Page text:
My friend who works in Massachusetts gets overtime when she works on Sundays and holidays. How come I don’t?

While the federal government has established wage and hour laws that bind employers in all states, states themselves may make laws providing more protection to employees.  In law professor and judge terms, the federal laws are a “floor” and not a “ceiling.” For example, the federal minimum wage is $7.25 per hour.  Connecticut’s minimum wage is $8.70 per hour.  States can go above the federal minimum, but never below.

In this instance, the federal law governing overtime- the Fair Labor Standards Act- provides that non-exempt employees get overtime when they work more than 40 hours in a week.  Many states have chosen to provide more protection to employees, for example, the Massachusetts law mentioned above. California provides overtime to certain employees after they have worked more than 8 hours in one day, instead of 40 in a week (so an employee in CA would get overtime for working 4 10-hour days, while an employee in Connecticut would not).  In New York, an employee who is owed back overtime pay may claim six years of unpaid overtime instead of the two provided for in Connecticut law. Here in Connecticut, certain kinds of employees who are exempt from overtime under federal law are entitled to overtime under Connecticut law (e.g., computer professionals).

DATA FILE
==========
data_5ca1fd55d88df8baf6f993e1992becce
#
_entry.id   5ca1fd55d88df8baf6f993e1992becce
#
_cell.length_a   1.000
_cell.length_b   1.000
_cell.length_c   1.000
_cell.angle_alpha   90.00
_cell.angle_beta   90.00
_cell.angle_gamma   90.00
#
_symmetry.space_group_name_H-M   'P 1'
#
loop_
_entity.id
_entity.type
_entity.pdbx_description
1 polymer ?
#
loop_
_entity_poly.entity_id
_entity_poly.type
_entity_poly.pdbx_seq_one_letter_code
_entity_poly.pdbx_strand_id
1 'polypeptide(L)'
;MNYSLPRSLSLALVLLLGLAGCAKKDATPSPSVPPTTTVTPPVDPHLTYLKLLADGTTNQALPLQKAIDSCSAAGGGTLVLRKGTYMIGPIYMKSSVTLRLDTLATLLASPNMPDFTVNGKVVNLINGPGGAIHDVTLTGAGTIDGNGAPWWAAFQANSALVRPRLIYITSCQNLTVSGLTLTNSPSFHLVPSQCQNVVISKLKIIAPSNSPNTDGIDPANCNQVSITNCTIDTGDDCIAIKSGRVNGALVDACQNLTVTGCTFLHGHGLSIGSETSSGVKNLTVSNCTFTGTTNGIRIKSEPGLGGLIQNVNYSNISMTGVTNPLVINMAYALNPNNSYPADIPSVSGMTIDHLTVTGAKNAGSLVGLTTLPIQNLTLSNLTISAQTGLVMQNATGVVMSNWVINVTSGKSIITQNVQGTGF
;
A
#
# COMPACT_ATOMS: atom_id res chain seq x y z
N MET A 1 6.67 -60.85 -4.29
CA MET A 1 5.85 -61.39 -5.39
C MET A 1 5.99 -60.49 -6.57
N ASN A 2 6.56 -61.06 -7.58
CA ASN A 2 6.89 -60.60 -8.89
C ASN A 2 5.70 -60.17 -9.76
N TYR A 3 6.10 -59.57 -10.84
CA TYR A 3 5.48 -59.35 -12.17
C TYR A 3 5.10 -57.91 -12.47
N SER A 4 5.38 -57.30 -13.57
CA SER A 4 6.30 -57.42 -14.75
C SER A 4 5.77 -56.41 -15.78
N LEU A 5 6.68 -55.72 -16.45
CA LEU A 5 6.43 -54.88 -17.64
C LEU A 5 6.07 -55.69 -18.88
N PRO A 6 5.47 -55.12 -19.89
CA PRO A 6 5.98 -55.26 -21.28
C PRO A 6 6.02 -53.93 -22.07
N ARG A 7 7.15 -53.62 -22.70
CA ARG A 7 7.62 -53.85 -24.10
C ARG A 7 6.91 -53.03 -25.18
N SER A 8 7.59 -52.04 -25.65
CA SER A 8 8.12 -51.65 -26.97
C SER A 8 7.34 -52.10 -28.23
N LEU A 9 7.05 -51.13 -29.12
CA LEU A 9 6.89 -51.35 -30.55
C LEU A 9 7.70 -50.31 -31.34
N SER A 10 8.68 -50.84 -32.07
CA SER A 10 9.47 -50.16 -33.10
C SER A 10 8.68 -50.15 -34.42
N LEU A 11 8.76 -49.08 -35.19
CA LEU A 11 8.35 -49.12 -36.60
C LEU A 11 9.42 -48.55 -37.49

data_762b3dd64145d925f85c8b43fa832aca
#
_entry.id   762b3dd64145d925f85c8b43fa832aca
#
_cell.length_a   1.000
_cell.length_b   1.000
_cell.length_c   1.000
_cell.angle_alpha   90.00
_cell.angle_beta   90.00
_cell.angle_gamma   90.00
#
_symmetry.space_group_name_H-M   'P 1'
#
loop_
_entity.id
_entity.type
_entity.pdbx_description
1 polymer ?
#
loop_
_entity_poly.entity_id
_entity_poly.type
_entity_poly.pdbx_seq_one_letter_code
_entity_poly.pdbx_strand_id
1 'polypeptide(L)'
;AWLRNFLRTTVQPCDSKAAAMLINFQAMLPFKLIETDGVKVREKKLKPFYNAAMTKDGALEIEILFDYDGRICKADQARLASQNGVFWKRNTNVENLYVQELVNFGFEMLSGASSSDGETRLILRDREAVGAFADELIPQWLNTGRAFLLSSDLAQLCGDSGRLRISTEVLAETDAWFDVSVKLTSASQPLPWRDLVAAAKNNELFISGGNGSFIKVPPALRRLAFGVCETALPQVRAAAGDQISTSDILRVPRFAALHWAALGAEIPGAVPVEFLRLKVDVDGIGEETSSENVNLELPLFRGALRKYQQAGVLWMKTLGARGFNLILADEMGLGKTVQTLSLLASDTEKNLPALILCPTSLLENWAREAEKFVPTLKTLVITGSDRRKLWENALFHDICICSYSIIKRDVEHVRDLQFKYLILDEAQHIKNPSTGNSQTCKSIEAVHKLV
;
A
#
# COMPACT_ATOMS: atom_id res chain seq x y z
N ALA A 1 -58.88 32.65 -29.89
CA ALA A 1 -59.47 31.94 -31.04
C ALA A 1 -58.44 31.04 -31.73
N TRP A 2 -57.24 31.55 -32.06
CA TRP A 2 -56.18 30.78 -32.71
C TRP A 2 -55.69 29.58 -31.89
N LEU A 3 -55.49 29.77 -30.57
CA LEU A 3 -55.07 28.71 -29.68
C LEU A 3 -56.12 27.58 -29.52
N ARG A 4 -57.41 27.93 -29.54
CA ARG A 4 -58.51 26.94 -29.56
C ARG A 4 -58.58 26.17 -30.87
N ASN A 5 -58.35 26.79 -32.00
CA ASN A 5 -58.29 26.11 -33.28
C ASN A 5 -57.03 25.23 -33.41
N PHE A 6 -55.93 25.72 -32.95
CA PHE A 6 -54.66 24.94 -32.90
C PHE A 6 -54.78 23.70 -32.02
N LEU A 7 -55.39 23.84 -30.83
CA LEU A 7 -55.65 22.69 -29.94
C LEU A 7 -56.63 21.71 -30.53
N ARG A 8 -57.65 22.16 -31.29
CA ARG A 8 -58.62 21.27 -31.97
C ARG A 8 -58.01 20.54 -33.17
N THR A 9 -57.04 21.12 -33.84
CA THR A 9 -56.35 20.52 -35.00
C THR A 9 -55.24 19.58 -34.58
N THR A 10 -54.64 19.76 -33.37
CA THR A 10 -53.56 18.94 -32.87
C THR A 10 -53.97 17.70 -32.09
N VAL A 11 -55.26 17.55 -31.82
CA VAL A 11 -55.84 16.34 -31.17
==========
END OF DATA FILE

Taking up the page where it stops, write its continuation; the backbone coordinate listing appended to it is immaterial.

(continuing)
Think you’re owed unpaid overtime under state or federal law?  Call up the Hayber, McKenna & Dinsmore!

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I worked for a retailer and was a Plaintiff in a class action for unpaid overtime wages. Hayber, McKenna & Dinsmore did an amazing job of getting our unpaid overtime back to us. Every one at the firm that I dealt with through that process was wonderful to work with. I appreciate all they did for us more than you will ever know.
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